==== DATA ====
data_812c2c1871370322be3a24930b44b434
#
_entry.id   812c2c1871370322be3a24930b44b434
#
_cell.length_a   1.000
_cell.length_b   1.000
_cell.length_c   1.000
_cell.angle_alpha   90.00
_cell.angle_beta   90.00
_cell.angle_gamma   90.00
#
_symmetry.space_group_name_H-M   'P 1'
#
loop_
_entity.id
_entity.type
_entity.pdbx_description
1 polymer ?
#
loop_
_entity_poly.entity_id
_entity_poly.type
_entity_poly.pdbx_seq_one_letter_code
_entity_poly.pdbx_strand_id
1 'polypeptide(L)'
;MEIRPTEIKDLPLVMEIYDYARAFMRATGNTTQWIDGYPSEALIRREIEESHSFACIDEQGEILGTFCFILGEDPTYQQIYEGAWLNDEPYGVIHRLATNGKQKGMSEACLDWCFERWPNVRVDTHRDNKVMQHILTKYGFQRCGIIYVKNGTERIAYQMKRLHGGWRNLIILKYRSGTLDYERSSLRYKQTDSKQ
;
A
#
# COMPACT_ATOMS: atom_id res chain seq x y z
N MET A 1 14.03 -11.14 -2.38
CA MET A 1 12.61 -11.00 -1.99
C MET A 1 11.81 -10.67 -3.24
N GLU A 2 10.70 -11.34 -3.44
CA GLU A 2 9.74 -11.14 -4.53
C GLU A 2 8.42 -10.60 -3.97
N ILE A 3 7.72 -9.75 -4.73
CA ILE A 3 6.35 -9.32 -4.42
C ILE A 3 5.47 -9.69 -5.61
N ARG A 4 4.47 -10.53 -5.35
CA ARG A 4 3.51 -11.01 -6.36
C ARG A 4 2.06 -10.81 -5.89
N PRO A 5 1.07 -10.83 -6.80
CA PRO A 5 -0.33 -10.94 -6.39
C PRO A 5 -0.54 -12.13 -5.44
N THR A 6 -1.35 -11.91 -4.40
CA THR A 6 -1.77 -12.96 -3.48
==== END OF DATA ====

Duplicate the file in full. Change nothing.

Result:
data_812c2c1871370322be3a24930b44b434
#
_entry.id   812c2c1871370322be3a24930b44b434
#
_cell.length_a   1.000
_cell.length_b   1.000
_cell.length_c   1.000
_cell.angle_alpha   90.00
_cell.angle_beta   90.00
_cell.angle_gamma   90.00
#
_symmetry.space_group_name_H-M   'P 1'
#
loop_
_entity.id
_entity.type
_entity.pdbx_description
1 polymer ?
#
loop_
_entity_poly.entity_id
_entity_poly.type
_entity_poly.pdbx_seq_one_letter_code
_entity_poly.pdbx_strand_id
1 'polypeptide(L)'
;MEIRPTEIKDLPLVMEIYDYARAFMRATGNTTQWIDGYPSEALIRREIEESHSFACIDEQGEILGTFCFILGEDPTYQQIYEGAWLNDEPYGVIHRLATNGKQKGMSEACLDWCFERWPNVRVDTHRDNKVMQHILTKYGFQRCGIIYVKNGTERIAYQMKRLHGGWRNLIILKYRSGTLDYERSSLRYKQTDSKQ
;
A
#
# COMPACT_ATOMS: atom_id res chain seq x y z
N MET A 1 14.03 -11.14 -2.38
CA MET A 1 12.61 -11.00 -1.99
C MET A 1 11.81 -10.67 -3.24
N GLU A 2 10.70 -11.34 -3.44
CA GLU A 2 9.74 -11.14 -4.53
C GLU A 2 8.42 -10.60 -3.97
N ILE A 3 7.72 -9.75 -4.73
CA ILE A 3 6.35 -9.32 -4.42
C ILE A 3 5.47 -9.69 -5.61
N ARG A 4 4.47 -10.53 -5.35
CA ARG A 4 3.51 -11.01 -6.36
C ARG A 4 2.06 -10.81 -5.89
N PRO A 5 1.07 -10.83 -6.80
CA PRO A 5 -0.33 -10.94 -6.39
C PRO A 5 -0.54 -12.13 -5.44
N THR A 6 -1.35 -11.91 -4.40
CA THR A 6 -1.77 -12.96 -3.48